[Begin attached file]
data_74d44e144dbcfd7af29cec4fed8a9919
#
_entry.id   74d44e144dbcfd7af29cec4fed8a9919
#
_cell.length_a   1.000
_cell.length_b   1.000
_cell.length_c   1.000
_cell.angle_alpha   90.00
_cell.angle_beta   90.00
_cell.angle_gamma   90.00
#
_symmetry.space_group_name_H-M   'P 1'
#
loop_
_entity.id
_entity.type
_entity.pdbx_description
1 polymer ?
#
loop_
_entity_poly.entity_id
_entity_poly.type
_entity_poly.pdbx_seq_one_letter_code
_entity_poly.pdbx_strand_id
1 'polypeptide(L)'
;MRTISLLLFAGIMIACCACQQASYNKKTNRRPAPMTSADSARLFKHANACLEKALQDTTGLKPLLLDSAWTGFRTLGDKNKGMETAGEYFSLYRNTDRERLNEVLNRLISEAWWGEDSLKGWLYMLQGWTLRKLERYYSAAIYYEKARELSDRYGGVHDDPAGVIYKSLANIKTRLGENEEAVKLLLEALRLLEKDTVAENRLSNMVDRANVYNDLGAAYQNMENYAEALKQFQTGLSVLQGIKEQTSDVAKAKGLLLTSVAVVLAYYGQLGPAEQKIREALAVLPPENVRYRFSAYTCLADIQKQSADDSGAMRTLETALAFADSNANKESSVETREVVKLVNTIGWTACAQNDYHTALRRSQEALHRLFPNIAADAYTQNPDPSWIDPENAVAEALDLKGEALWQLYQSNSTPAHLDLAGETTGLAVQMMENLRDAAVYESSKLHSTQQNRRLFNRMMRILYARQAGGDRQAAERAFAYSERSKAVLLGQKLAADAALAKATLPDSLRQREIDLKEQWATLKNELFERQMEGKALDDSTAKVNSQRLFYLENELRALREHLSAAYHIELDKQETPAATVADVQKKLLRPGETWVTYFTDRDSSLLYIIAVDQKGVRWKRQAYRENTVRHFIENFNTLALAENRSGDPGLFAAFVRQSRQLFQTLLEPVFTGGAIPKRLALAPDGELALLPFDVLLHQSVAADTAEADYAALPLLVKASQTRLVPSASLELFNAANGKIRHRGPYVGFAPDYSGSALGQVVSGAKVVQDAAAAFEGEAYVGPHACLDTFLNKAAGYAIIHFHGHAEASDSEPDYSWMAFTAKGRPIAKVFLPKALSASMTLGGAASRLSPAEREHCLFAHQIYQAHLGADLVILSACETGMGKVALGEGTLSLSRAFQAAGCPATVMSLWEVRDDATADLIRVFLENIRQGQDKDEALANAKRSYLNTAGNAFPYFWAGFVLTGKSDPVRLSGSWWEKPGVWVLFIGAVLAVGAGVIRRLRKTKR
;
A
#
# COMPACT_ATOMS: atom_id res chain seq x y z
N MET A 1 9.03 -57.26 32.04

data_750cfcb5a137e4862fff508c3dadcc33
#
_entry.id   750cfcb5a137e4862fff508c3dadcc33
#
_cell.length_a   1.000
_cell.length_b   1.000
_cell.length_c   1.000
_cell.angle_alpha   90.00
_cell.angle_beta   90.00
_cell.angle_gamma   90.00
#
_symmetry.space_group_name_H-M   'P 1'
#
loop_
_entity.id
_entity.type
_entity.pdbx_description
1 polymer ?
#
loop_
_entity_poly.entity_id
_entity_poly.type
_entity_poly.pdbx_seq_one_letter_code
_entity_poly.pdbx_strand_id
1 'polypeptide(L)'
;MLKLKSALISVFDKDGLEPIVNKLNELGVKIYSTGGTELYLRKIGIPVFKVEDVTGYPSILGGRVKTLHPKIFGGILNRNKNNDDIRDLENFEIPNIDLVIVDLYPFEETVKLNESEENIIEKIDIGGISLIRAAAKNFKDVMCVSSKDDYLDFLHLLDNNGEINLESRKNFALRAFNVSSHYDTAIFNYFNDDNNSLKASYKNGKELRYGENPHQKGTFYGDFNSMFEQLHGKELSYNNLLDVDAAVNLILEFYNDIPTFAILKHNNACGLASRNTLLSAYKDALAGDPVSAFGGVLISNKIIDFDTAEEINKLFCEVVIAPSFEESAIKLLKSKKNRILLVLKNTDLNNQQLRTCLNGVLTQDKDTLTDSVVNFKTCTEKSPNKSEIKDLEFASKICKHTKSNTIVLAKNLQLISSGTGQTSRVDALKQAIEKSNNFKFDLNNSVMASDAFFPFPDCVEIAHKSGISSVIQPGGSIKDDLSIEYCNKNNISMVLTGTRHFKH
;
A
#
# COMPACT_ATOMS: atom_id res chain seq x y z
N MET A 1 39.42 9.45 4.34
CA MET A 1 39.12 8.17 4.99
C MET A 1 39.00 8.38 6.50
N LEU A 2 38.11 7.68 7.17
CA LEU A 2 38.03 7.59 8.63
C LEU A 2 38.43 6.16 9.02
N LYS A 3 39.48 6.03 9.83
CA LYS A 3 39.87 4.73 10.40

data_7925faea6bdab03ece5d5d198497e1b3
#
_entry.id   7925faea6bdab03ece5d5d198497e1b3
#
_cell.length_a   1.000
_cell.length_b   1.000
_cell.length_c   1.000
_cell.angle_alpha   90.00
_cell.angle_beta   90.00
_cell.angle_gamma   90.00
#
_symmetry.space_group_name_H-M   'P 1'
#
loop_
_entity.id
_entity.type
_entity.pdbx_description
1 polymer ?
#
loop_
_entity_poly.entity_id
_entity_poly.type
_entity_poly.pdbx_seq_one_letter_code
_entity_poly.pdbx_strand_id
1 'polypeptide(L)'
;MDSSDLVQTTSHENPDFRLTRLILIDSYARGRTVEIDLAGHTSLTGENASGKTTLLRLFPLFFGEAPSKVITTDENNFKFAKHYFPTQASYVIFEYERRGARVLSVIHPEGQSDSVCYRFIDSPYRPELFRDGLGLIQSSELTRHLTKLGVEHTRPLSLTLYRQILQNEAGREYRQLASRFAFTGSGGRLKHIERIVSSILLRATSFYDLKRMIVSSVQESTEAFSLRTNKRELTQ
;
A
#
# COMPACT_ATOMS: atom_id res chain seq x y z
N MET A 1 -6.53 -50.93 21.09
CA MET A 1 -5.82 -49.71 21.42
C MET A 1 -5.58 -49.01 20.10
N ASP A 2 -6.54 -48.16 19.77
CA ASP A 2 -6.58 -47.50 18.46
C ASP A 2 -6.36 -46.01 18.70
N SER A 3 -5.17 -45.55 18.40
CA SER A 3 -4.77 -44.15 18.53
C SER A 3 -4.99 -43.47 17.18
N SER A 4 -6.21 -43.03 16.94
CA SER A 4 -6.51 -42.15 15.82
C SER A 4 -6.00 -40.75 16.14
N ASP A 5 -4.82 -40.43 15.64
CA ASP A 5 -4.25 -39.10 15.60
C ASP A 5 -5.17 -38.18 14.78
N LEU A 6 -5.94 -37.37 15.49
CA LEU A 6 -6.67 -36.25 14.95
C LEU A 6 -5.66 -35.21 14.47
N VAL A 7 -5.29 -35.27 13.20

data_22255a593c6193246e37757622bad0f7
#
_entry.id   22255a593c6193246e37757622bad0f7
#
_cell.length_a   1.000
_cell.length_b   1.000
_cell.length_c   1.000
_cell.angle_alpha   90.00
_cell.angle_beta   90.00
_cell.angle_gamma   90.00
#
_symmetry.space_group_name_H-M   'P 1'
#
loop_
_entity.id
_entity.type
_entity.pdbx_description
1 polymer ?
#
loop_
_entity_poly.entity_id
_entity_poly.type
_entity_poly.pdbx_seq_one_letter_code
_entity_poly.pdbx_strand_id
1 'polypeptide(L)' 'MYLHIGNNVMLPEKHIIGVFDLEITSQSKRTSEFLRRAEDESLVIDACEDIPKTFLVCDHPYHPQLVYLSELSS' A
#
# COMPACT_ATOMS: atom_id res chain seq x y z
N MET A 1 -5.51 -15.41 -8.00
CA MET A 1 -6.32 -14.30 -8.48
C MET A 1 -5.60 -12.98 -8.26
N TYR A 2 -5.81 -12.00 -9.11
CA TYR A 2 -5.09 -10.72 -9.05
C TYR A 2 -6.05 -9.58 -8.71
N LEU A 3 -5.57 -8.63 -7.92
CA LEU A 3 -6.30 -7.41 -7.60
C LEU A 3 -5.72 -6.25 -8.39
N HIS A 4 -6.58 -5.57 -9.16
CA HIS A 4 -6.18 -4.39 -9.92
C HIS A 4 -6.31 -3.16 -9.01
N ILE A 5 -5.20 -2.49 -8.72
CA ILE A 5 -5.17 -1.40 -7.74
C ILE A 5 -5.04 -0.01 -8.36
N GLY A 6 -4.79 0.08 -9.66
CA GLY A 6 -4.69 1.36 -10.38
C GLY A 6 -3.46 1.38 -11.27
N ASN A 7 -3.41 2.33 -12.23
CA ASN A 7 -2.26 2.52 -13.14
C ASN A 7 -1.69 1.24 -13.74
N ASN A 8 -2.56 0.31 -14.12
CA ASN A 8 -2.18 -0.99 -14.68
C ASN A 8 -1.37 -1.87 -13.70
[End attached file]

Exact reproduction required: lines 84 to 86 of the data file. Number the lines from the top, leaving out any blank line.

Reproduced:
_entity.id
_entity.type
_entity.pdbx_description